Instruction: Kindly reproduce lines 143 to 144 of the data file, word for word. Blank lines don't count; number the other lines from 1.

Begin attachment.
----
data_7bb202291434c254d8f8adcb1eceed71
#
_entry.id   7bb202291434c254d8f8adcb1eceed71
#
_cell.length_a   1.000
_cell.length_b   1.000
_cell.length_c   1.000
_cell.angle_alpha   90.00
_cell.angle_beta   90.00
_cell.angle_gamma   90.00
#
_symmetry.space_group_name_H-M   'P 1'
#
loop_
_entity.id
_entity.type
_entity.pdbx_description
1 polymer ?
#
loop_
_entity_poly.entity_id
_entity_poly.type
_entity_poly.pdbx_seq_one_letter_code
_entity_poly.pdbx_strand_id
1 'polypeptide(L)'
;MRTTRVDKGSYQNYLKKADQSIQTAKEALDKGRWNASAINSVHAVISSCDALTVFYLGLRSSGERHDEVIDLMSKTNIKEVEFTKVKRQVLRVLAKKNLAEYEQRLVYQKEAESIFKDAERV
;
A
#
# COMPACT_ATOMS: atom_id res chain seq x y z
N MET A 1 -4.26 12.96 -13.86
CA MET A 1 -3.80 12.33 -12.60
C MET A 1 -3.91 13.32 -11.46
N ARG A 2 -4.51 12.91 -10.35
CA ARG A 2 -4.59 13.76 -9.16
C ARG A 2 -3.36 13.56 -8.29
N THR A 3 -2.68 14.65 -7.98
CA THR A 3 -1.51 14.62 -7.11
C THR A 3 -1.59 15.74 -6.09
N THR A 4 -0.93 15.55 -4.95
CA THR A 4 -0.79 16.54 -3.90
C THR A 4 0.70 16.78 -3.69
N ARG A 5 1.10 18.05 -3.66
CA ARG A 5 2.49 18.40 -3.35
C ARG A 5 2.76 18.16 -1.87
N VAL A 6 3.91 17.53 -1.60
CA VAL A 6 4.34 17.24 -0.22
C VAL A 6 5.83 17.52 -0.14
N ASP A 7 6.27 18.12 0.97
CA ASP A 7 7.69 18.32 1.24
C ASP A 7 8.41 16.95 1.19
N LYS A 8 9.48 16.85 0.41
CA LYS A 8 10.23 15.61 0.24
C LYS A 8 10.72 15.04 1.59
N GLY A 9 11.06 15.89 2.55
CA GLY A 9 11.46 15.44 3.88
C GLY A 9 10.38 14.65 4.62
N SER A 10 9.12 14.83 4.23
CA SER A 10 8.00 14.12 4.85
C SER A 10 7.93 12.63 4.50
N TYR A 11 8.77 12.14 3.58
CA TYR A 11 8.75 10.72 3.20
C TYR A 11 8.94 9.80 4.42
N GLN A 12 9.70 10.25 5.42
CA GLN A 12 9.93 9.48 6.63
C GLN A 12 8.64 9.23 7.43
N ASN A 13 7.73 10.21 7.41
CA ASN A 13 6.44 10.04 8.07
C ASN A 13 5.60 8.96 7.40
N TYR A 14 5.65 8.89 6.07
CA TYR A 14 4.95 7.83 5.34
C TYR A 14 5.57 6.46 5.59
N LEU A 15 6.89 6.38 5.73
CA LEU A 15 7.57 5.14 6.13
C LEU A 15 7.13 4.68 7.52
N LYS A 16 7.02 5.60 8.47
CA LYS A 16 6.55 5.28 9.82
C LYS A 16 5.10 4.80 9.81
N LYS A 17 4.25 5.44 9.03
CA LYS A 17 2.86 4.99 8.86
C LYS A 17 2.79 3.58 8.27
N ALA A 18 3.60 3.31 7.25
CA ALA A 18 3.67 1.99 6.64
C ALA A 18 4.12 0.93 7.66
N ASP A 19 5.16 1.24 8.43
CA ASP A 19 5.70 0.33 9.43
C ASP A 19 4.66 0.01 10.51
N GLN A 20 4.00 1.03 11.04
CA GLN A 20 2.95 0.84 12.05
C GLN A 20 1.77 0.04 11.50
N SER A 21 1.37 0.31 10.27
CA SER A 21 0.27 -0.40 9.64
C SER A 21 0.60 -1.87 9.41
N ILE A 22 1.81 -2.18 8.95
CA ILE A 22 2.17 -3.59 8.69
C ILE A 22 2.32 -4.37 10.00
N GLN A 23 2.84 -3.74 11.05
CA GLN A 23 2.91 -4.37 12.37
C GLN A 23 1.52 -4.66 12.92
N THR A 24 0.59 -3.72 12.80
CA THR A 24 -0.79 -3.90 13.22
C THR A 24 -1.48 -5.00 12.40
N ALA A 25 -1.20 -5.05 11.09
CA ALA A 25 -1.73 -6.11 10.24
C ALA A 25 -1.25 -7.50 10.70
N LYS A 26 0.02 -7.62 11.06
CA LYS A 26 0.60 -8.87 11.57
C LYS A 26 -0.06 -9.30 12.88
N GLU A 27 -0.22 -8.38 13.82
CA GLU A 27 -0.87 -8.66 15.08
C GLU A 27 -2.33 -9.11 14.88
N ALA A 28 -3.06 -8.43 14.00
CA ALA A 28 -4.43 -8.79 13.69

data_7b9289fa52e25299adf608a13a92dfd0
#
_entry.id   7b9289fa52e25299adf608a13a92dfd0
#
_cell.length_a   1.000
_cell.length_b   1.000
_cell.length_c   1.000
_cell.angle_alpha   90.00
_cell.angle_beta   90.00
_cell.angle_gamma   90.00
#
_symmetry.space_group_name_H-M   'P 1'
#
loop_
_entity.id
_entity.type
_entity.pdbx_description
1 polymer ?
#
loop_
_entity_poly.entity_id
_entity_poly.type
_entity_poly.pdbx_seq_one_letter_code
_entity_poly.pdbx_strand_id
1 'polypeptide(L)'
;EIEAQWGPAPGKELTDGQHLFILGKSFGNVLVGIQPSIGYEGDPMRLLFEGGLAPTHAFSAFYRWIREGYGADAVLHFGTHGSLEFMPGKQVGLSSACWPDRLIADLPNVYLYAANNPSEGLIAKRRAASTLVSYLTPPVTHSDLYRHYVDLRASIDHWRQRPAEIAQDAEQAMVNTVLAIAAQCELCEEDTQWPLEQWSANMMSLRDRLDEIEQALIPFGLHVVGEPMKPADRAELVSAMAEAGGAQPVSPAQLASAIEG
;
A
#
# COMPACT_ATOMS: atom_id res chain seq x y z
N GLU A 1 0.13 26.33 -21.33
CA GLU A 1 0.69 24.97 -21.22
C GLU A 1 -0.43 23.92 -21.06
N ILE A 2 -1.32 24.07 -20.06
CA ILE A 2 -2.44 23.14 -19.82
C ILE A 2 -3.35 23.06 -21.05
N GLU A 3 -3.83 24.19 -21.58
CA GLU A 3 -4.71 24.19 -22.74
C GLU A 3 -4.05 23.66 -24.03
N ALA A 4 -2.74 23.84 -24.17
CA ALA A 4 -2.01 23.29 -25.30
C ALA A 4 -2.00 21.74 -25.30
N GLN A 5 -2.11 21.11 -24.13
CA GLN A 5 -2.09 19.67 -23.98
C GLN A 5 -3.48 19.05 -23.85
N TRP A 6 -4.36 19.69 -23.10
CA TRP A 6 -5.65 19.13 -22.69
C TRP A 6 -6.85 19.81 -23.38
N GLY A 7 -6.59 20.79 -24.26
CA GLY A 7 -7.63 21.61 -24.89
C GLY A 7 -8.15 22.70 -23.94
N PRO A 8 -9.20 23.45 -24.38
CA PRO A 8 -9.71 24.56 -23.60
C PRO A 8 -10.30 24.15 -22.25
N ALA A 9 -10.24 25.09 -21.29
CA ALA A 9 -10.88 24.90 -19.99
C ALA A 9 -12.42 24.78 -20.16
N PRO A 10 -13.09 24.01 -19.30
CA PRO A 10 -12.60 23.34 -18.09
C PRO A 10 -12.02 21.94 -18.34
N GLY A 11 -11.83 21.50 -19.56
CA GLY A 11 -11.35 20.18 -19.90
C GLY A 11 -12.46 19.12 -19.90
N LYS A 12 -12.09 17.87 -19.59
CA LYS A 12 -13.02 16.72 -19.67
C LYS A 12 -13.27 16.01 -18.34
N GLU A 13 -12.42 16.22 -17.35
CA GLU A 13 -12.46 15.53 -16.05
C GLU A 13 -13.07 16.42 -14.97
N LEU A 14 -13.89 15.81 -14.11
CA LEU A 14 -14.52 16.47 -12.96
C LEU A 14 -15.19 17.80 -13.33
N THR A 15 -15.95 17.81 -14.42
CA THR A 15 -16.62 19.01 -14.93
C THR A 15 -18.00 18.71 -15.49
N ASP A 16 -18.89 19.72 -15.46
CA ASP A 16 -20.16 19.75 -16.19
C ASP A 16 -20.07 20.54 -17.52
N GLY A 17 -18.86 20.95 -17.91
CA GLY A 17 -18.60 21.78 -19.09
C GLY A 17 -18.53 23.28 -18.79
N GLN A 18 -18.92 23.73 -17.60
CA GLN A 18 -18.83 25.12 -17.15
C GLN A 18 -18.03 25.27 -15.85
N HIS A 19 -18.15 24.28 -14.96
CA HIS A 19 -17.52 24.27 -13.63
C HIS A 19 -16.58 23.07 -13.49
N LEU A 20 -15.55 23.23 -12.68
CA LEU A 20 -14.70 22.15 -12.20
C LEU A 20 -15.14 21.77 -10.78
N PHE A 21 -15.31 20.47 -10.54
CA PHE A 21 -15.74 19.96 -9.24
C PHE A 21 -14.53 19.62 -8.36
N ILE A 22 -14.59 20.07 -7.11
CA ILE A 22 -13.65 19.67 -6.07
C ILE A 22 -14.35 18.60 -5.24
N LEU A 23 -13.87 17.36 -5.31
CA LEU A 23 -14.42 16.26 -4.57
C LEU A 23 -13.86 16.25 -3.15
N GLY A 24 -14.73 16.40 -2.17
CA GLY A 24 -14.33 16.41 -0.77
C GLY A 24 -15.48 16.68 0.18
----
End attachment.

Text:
# COMPACT_ATOMS: atom_id res chain seq x y z
N GLU A 1 0.13 26.33 -21.33